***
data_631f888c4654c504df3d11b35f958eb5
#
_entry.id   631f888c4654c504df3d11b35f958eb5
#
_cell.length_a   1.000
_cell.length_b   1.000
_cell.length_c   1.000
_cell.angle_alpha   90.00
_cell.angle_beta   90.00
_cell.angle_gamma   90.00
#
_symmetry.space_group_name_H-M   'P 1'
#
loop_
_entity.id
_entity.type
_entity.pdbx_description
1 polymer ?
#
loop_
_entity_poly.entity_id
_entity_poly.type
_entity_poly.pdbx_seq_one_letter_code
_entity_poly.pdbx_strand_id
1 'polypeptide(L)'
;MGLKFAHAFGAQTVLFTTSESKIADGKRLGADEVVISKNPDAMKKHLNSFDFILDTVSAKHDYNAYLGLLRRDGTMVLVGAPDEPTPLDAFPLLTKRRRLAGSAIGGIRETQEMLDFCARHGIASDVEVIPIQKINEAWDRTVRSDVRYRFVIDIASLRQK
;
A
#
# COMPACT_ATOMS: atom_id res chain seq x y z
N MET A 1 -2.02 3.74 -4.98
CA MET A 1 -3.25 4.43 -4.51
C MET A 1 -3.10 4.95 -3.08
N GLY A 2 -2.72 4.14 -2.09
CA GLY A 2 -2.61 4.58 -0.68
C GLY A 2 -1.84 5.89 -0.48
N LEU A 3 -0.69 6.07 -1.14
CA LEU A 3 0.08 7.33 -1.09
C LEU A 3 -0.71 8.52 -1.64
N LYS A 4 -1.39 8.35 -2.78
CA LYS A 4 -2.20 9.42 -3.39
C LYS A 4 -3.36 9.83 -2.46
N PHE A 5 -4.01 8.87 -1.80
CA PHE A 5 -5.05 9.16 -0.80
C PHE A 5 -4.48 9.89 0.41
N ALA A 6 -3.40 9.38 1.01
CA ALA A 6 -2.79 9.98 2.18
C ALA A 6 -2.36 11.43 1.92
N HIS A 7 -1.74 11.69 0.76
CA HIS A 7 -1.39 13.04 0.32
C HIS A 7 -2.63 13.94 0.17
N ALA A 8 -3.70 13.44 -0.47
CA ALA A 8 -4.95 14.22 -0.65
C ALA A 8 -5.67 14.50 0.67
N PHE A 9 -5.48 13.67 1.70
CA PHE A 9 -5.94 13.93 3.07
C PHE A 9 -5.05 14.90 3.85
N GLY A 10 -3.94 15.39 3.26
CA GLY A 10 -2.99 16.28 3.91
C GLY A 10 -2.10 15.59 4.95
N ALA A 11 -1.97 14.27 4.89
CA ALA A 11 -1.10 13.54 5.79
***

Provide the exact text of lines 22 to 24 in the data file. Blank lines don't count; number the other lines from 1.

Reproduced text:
_entity_poly.type
_entity_poly.pdbx_seq_one_letter_code
_entity_poly.pdbx_strand_id